From Modern Mythcraft to Magical Surrealism

Book Review: Modern Magic by Anne Cordwainer

Modern Magic, Anne Cordwainer

This engaging book presents sibling rivalry with a twist. Liz Prospero is the sole mundane born into a family of powerful magicians. Her brother, John, is the strongest new sorcerer in a generation. In Modern Magic, they tell their stories in alternate chapters covering more than a decade of magical history.

In addition to the usual problems of adolescents, the brother and sister grapple with the secrecy that keeps magic-users alive in a mundane world. Liz, who enjoys none of the benefits magical power confers, nevertheless must comply with the sorcerers’ strict code of secrecy, estranging her from the mundane world. That secrecy makes relationships far more complicated for her. Moreover, she has a king-sized chip on her shoulder about magic and her talented brother.

Many of John’s problems arise from his immense magic talent and the Prospero family’s traditional specialty of renegade hunting. Ordinarily, sorcerers under 21 don’t go hunting at all, much less by themselves, but when John’s parents are both busy on other cases, John is called in to handle a rogue sorcerer alone.

John’s brilliance doesn’t prevent him from making mistakes or from agonizing over them. His role as a warrior sometimes leaves him shaken by guilt and self-doubt. As he takes on more and more responsibilities, he drives himself harder and harder. Will he end up losing his mind, as so many magic-users do?

The increasing difficulties of the magic-using community are an integral part of the plot. Their society is organized around a traditional clan structure that gives the head of a family enormous responsibilities, including the supervision of any renegade sorcerers of their name. Although special mental hospitals exist for magic-users, the burden is on the head of the family.

When rogues begin murdering other sorcerers, John faces tough questions: How can the magic-using community deal with the increasing number of rogues? Why are so many sorcerers going bad or becoming mentally ill? Should the sorcerers move from the traditional family-bound societal structure to something closer to a government? Should there be a sorcerer police force?

On several occasions, Liz proves that a mundane point of view can help foil even powerful renegades. She also has to deal with the results of a direct attack on her family.

Less a novel than a series of linked short stories, Modern Magic follows Liz and John through the eventful years from college to establishing their own families. Anne Cordwainer deftly sketches all the usual events of growing up, accepting adult responsibilities, separating from family of origin, and discovering romance — and betrayal. The last few chapters include genuine suspense and some unexpected twists and turns.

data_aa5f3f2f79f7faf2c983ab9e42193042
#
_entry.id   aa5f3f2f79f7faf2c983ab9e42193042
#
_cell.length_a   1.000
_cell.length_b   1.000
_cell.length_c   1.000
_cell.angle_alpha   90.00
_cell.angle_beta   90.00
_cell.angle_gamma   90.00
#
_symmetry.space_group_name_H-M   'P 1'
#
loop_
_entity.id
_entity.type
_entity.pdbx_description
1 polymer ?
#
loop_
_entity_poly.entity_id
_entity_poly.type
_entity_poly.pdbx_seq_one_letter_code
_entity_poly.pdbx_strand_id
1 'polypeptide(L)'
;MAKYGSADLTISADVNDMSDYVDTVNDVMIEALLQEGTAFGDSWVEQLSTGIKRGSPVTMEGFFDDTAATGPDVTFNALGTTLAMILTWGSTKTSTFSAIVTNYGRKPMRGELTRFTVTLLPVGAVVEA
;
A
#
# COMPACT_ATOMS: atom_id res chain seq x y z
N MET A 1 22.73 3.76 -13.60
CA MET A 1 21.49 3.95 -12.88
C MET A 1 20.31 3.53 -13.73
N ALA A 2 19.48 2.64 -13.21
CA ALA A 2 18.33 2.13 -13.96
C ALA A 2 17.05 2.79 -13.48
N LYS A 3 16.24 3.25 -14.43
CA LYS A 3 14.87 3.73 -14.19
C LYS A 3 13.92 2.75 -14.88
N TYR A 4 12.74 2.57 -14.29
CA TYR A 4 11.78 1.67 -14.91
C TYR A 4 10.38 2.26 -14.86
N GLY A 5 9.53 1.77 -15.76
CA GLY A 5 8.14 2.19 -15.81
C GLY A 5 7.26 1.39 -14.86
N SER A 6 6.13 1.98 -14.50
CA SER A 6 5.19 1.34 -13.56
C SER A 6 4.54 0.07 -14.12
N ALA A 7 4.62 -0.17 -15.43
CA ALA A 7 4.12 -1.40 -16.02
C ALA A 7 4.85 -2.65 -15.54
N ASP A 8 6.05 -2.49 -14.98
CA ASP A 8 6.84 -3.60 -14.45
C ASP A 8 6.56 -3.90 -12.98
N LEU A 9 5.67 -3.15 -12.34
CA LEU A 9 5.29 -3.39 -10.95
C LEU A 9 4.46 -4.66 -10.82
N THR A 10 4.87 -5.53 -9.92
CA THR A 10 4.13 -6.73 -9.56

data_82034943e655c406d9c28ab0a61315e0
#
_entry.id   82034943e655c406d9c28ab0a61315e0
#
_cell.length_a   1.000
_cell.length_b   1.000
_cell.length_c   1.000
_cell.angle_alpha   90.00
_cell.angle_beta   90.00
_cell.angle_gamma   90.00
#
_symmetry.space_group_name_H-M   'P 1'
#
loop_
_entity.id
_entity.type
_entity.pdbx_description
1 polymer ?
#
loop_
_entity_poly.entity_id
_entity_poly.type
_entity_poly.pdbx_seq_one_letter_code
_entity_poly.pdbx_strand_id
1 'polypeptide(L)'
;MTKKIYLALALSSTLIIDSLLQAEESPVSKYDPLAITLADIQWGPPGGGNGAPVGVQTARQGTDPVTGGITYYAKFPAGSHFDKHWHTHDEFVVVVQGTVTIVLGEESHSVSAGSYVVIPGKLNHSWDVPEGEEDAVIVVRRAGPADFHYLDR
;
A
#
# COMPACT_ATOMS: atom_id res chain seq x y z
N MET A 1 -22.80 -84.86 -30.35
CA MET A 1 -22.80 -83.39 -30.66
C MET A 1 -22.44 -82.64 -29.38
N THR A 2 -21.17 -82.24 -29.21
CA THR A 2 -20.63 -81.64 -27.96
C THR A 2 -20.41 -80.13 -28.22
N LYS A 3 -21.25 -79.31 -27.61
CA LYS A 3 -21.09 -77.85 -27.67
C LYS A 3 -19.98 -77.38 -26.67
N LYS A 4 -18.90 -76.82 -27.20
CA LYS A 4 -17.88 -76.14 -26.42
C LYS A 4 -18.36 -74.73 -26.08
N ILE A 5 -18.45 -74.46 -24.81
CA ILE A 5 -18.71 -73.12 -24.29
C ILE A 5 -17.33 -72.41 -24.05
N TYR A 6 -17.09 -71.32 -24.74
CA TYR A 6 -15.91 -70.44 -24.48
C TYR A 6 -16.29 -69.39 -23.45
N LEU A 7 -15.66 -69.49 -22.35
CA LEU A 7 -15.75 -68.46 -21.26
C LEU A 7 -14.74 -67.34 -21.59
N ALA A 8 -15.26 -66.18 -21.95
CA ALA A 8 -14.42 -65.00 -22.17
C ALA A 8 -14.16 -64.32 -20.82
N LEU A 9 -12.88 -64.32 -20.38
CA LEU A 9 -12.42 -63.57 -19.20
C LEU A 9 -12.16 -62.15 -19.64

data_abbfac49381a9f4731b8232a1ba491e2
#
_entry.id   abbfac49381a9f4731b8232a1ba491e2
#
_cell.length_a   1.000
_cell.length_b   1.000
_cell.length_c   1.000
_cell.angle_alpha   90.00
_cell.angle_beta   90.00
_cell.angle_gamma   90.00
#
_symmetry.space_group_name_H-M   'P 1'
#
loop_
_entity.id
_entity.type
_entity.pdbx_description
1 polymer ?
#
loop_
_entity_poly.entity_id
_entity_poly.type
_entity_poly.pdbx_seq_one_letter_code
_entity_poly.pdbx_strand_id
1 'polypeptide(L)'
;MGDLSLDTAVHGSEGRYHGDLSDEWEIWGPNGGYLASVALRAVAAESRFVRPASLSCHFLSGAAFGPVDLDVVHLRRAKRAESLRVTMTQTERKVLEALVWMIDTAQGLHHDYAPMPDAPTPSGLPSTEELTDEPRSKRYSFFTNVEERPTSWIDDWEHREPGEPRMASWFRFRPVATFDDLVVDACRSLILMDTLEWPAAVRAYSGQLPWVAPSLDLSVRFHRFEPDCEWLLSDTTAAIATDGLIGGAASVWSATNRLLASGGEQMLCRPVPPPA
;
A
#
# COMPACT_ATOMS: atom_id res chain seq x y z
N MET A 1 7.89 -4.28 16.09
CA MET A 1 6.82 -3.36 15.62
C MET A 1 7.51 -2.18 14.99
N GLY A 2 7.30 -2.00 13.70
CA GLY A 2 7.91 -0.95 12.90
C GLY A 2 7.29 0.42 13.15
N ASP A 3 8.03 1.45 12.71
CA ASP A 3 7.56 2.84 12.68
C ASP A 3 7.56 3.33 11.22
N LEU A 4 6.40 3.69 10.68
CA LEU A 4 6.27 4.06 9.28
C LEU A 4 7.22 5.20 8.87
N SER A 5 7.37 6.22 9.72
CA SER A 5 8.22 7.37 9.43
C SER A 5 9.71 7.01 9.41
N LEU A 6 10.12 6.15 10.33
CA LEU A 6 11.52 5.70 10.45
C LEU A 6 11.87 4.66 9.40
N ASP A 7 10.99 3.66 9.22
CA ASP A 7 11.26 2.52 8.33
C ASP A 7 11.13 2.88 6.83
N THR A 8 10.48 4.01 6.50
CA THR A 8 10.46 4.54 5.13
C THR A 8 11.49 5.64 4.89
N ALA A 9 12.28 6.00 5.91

The book abounds with excellent small touches, such as the hyper-traditionalist sorcerer community (think Amish or Hasidic versions of Harry Potter). The magic realistically drains the user’s power; even the strongest may become exhausted. John uses a calculator to work out magic formulas and invents a number of new magic tools to add to the sorcerers’ repertoire.

Modern Magic left me curious about the interplay of genetics and technology in creating magic. In this book, magic requires both, if you count a spell as technology (which it certainly is). This is a commonplace in Harry Potter’s world, too, as is the existence of a secret world of magic-users hidden in plain sight among the mundane world. Like J. K. Rowling, Cordwainer openly considers the implications of the genetic difference between magic-users and mundanes, including eugenics and “pure blood.”

I was pleased to see that Cordwainer makes a few gestures toward ethnic diversity, although they come across as clumsy. In a discussion of the Salem witch trials, she mentions that none of the original white settlers were magic-users, although the Native Americans were. It’s unclear from this passing reference whether all or some of them have the genetic characteristic, and somehow it smacks of the trope of the Magic Indian, closely related to the Magic Negro.

And there has to be a better way to indicate that a character is a sorcerer of color other than by saying “his brown cheek paled” — a solecism she actually repeats.

Gender roles seem quite conventional; Liz and John’s mother may be a powerful sorcerer, but she is also the one who cooks up goodies for her offspring. However, one clan actually chooses a female head of the family. If there are LGBT sorcerers, they don’t appear in this book.

Despite its limitations, this is a fast, enjoyable read that improves as the book goes on.

Lynn Kendall [http://www.lynnkendall.com] is the real name of a writer and editor whose work has been published for more than 20 years under various pen names. She lives alone with her cat and too many books.

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